4. For all ${\displaystyle A\in \mathbb {M} _{n}}$ and ${\displaystyle \alpha \in \mathbb {C} }$ ${\displaystyle \mathrm {\Lambda } ^{\!\otimes }\!\left({\alpha A}\right)=\alpha \mathrm {\Lambda } ^{\!\otimes }\!\left({A}\right).}$
5. For all ${\displaystyle A\in \mathbb {M} _{m\times n}}$ ${\displaystyle \mathrm {\Lambda } ^{\!\otimes }\!\left({(U\otimes V)A(U\otimes V)^{\dagger }}\right)=\mathrm {\Lambda } ^{\!\otimes }\!\left({A}\right),}$ for unitary ${\displaystyle U\in \mathbb {M} _{m}}$ and ${\displaystyle V\in \mathbb {M} _{n}}$.
6. Let ${\displaystyle A\in \mathbb {M} _{m}}$ and ${\displaystyle B\in \mathbb {M} _{n}}$
• If one of them is normal then the numerical range of their tensor product coincides with the convex hull of the product numerical range, ${\displaystyle \mathrm {\Lambda } (A\otimes B)=\mathrm {Co} (\mathrm {\Lambda } ^{\!\otimes }\!\left({A\otimes B}\right)).}$
• If ${\displaystyle e^{i\theta }A}$ is positive semidefinite for some ${\displaystyle \theta \in [0,2\pi )}$, then ${\displaystyle \mathrm {\Lambda } (A\otimes B)=\mathrm {\Lambda } ^{\!\otimes }\!\left({A\otimes B}\right).}$
• Let ${\displaystyle H(A)={\frac {1}{2}}(A+A^{\dagger })}$ and ${\displaystyle S(A)={\frac {1}{2}}(A-A^{\dagger })}$.
1. For all ${\displaystyle A\in \mathbb {M} _{n}}$, we have ${\displaystyle \mathrm {\Lambda } ^{\!\otimes }\!\left({H(A)}\right)=\mathrm {Re} \ \mathrm {\Lambda } ^{\!\otimes }\!\left({A}\right)}$ and ${\displaystyle \mathrm {\Lambda } ^{\!\otimes }\!\left({S(A)}\right)=i\,\mathrm {Im} \ \mathrm {\Lambda } ^{\!\otimes }\!\left({A}\right).}$

### Convexity

The product numerical range does not need to be convex. Consider the following simple example. Let

${\displaystyle A=\left({\begin{array}{cc}1&0\\0&0\end{array}}\right)\otimes \left({\begin{array}{cc}1&0\\0&0\end{array}}\right)+i\left({\begin{array}{cc}0&0\\0&1\end{array}}\right)\otimes \left({\begin{array}{cc}0&0\\0&1\end{array}}\right).}$

Matrix ${\displaystyle A}$ defined above is matrix with eigenvalues ${\displaystyle 0,1,i}$. It is easy to see that ${\displaystyle 1\in \mathrm {\Lambda } ^{\!\otimes }\!\left({A}\right)}$ and ${\displaystyle i\in \mathrm {\Lambda } ^{\!\otimes }\!\left({A}\right)}$, but ${\displaystyle (1+i)/2\not \in \mathrm {\Lambda } ^{\!\otimes }\!\left({A}\right)}$. Actually, by direct computation we have ${\displaystyle \mathrm {\Lambda } ^{\!\otimes }\!\left({A}\right)=\left\{x+yi:0\leq x,0\leq y,{\sqrt {x}}+{\sqrt {y}}\leq 1\right\}.}$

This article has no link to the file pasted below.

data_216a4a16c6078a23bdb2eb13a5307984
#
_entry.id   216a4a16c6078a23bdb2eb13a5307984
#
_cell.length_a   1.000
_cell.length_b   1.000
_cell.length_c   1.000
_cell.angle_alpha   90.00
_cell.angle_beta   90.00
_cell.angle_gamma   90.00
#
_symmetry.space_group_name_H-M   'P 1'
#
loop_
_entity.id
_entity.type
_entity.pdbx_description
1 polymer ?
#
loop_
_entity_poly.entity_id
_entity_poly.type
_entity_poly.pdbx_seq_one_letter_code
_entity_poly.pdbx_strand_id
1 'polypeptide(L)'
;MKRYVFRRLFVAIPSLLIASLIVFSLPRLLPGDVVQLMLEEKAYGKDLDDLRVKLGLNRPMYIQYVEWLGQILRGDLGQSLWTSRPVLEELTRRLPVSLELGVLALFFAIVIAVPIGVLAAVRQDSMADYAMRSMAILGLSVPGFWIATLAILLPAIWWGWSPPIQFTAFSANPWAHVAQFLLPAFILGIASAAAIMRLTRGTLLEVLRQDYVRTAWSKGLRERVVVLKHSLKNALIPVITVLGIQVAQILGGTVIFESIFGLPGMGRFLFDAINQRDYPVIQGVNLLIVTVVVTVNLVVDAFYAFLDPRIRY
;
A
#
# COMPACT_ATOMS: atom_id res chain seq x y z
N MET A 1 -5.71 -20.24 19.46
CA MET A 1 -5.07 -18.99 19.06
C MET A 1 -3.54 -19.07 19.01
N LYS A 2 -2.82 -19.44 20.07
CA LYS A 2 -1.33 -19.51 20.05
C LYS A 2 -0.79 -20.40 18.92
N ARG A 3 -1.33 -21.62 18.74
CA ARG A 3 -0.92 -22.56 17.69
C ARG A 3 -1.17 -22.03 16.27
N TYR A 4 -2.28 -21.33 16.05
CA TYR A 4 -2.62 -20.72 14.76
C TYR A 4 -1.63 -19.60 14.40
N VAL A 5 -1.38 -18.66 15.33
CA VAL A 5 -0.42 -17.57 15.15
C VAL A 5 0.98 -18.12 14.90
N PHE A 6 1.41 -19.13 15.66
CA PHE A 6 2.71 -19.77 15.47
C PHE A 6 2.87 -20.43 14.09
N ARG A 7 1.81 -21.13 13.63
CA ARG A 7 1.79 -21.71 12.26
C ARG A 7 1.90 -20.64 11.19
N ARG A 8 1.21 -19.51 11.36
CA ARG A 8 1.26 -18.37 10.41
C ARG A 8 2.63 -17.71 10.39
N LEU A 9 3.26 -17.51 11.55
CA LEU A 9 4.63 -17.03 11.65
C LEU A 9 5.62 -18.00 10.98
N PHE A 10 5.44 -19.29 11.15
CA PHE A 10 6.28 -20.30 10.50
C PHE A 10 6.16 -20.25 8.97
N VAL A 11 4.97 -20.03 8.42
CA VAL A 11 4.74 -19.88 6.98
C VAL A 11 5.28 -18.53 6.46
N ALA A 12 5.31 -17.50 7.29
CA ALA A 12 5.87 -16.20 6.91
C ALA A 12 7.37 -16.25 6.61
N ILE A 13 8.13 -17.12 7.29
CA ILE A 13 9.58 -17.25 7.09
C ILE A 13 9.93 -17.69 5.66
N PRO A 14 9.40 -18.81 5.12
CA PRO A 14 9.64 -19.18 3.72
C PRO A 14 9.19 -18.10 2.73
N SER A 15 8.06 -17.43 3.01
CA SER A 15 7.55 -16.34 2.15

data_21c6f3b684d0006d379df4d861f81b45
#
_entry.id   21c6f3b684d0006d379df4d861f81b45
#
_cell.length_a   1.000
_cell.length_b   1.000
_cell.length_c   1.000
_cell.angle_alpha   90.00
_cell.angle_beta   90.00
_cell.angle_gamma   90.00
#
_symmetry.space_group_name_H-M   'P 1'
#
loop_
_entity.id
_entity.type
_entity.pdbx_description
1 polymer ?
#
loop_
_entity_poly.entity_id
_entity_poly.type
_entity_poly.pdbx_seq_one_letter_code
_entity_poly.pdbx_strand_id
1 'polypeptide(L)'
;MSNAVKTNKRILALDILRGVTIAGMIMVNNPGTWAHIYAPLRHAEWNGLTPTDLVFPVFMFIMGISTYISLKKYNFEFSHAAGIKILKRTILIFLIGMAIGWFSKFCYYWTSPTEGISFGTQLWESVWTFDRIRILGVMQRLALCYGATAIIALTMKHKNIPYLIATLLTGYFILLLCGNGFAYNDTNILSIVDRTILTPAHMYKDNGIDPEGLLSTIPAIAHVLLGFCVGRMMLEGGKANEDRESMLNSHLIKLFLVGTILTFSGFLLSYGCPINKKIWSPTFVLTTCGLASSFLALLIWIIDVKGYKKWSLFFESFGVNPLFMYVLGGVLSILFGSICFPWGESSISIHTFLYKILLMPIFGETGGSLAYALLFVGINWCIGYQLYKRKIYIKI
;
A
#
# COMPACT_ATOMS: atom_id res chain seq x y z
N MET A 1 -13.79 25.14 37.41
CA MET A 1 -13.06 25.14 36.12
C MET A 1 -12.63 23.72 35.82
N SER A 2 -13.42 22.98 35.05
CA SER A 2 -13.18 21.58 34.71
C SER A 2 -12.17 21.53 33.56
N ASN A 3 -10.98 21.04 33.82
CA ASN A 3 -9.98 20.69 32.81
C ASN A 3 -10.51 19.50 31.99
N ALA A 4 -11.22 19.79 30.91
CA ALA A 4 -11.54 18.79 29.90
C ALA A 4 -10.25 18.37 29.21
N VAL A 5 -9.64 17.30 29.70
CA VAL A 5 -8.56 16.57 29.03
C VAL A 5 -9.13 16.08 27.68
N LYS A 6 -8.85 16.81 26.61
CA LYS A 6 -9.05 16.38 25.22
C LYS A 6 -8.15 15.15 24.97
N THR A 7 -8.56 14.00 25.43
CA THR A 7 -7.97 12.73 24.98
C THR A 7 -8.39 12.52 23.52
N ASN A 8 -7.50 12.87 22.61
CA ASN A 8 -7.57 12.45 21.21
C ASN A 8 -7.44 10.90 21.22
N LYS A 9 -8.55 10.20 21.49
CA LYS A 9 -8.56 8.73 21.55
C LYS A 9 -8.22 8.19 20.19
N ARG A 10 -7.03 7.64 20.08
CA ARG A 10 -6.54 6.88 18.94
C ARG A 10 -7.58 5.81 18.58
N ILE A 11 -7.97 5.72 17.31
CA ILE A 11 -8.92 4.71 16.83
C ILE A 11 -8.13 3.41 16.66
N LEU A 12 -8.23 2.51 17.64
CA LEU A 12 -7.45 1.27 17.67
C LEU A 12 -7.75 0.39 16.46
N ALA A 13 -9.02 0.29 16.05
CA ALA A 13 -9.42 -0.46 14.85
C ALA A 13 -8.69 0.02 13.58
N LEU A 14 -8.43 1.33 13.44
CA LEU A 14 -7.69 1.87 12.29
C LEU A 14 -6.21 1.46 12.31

Product numerical range of matrix ${\displaystyle A}$ is presented below.

The comparison of the numerical range (gray triangle) and the product numerical range (dashed set) for matrix A.

Product numerical range forms a nonempty set for a general operator. In particular it contains the barycenter of the spectrum.

## Barycenter

Product numerical range of ${\displaystyle A\in \mathbb {M} _{K\times M}}$ includes the barycenter of the spectrum, ${\displaystyle {\frac {1}{KM}}\;{\mathrm {tr} }A\ \in \ \mathrm {\Lambda } ^{\!\otimes }\!\left({A}\right).}$

Product numerical radius is a vector norm on matrices, but it is not a matrix norm. Product numerical radius is invariant with respect to local unitaries, which have the tensor product structure.

## References

• Z. Puchała, P. Gawron, J.A. Miszczak, Ł. Skowronek, M.-. Choi, K. Życzkowski, "Product numerical range in a space with tensor product structure", Linear Algebra Appl., 434 (2011) 327-342. doi:10.1016/j.laa.2010.08.026 arXiv:1008.3482.
• P. Gawron, Z. Puchała, J. A. Miszczak, Ł. Skowronek, K. Życzkowski, "Restricted numerical range: a versatile tool in the theory of quantum information", J. Math. Phys. 51, 102204 (2010). doi:10.1063/1.3496901 arXiv:0905.3646.